Hydroxychloroquine. Photo: George Frey/AFP via Getty Images

Editor’s note: The study referenced in this story has been retracted by the medical journal The Lancet due to questions on the veracity of its primary data sources. Read more here.

Coronavirus patients who took hydroxychloroquine or its related drug chloroquine were more likely to die or develop an irregular heart rhythm that can lead to sudden cardiac death, compared to those who did nothing, a retrospective review published in The Lancet shows.

Why it matters: Despite warnings from the Food and Drug Administration, President Trump has insisted the anti-malarial drug as a "game-changer" and admitted he has taken it as a preventative even though the drug is unproven.

The big picture: The medical journal's review consisted of 96,000 hospitalized patients diagnosed with the coronavirus in six continents, the largest analysis of medical records on the drug, between Dec. 20, 2019, and April 14, 2020.

  • About 15,000 of the 96,000 patients were treated with hydroxychloroquine or chloroquine alone, or combined with an antibiotic known as a macrolide.

The findings: Those given the drug alone had a 34% increased risk of dying and a 137% increased risk of heart arrhythmias.

  • Those who took the drug paired with an antibiotic had a 45% increased risk of death and a 411% risk of heart arrhythmias. This combination is one President Trump has been encouraging.

The mean age of patients was 54 years old and 53% were men.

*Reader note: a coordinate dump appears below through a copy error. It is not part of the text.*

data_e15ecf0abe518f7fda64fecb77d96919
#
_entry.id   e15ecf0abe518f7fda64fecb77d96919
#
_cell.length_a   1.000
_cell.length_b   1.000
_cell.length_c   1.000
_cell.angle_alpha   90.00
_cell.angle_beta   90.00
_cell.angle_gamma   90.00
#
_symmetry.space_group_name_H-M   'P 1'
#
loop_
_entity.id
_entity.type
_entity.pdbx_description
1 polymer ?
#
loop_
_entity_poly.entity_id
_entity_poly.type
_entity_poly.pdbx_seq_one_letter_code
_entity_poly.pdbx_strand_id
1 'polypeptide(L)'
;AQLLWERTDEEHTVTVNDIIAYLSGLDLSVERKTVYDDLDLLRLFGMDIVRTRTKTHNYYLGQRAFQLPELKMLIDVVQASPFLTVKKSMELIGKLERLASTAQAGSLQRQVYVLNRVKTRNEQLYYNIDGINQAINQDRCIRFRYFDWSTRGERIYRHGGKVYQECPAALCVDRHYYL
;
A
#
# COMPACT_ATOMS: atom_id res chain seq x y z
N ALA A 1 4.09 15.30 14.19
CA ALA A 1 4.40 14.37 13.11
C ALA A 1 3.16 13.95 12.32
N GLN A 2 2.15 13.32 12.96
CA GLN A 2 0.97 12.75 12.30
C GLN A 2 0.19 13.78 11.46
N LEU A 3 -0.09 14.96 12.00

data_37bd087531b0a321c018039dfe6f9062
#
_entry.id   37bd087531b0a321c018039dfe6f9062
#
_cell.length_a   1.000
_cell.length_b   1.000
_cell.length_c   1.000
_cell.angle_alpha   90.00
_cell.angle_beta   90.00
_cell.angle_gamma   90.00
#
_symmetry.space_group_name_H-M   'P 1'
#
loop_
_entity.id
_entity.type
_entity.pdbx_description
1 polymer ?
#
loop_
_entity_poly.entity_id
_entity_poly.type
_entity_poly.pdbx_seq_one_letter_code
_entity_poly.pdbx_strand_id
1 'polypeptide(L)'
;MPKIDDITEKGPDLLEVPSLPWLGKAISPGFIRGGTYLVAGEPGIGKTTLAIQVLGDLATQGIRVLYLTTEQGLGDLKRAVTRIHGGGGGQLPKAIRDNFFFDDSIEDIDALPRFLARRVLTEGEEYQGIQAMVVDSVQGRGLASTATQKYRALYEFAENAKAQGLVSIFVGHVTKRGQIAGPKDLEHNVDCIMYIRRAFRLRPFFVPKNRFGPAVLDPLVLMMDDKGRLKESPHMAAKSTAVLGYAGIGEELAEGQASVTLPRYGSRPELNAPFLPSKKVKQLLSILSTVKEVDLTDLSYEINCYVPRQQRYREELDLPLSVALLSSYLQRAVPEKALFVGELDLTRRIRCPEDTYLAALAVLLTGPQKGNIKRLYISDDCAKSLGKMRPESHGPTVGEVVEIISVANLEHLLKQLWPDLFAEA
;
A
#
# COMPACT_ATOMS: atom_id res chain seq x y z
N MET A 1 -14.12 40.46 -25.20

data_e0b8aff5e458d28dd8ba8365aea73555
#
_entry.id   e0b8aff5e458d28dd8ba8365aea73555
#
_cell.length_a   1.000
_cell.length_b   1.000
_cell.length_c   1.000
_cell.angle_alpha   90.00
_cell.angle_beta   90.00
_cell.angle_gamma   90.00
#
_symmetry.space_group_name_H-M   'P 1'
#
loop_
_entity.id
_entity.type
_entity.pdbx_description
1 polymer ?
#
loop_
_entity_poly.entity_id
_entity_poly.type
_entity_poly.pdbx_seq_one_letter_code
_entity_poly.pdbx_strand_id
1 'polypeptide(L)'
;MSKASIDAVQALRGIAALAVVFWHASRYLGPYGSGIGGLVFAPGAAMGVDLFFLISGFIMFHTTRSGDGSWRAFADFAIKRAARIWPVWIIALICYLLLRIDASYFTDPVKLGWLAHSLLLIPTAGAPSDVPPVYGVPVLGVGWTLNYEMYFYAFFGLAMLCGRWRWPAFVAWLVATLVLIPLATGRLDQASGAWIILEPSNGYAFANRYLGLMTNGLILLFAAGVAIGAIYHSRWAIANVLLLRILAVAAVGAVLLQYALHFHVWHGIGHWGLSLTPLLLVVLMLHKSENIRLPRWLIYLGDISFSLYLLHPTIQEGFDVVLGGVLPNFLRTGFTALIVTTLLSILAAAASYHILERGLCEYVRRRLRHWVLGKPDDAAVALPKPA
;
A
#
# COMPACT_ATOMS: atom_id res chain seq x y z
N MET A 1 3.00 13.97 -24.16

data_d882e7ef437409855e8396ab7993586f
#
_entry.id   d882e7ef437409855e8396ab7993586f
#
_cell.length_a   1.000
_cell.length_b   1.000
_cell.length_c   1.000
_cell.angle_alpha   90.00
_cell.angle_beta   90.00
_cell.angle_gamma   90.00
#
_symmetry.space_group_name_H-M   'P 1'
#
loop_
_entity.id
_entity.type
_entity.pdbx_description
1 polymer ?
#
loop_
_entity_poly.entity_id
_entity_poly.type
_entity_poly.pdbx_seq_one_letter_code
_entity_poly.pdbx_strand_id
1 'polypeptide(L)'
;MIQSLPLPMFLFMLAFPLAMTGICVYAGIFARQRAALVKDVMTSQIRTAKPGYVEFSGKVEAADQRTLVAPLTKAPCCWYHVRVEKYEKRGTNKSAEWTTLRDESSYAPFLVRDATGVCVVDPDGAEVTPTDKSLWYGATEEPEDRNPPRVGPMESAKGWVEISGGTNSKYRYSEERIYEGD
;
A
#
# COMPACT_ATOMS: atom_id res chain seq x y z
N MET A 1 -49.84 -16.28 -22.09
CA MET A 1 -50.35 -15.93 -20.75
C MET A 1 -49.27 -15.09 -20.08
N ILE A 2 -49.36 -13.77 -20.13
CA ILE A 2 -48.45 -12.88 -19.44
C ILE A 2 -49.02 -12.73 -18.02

• Those excluded were those on mechanical ventilators or who received remdesivir, an antiviral drug made by Gilead Sciences.

The bottom line: The FDA has adamantly warned against taking hydroxychloroquine or chloroquine because of the risk of heart complications and unproven claims it prevents COVID-19 infections.

Go deeper: Stunned Fox News host reacts to Trump taking hydroxychloroquine

Go deeper

Jun 29, 2020 - Health

Gilead sets price for coronavirus treatment remdesivir

Photo: Justin Sullivan/Getty Images

Gilead will charge U.S. hospitals $3,120 for the shortest treatment course of its coronavirus drug remdesivir for typical patients with private insurance, according to an open letter from CEO Daniel O’Day.

Why it matters: It is the first antiviral drug shown to effectively treat coronavirus in a major clinical trial, and Gilead's pricing decision may set the bar for how future treatments will be priced.

Jeff Sessions loses Alabama Senate primary runoff

Jeff Sessions. Photo: Michael DeMocker/Getty Images

Former Attorney General Jeff Sessions has lost the Republican nomination for Senate to Tommy Tuberville in Alabama in Tuesday night’s primary runoff, AP reports.

Why it matters: Sessions had been the underdog in the race against former Auburn University head football coach Tommy Tuberville, who had the backing of President Trump. Tuberville will now face off against Sen. Doug Jones (D-Ala.) in November, who is considered to have one of the most vulnerable Democratic Senate seats in the country.

Updated 1 hour ago - Politics & Policy

Coronavirus dashboard

Illustration: Aïda Amer/Axios

  1. Global: Total confirmed cases as of 9 p.m. ET: 13,273,537 — Total deaths: 577,006 — Total recoveries — 7,367,106Map.
  2. U.S.: Total confirmed cases as of 9 p.m. ET: 3,424,304 — Total deaths: 136,432 — Total recoveries: 1,049,098 — Total tested: 41,764,557Map.
  3. Politics: Biden welcomes Trump wearing mask in public but warns "it’s not enough"
  4. Public health: Four former CDC heads say Trump's undermining of agency puts lives at risk — CDC director: U.S. could get coronavirus "under control" in 4–8 weeks if all wear masks.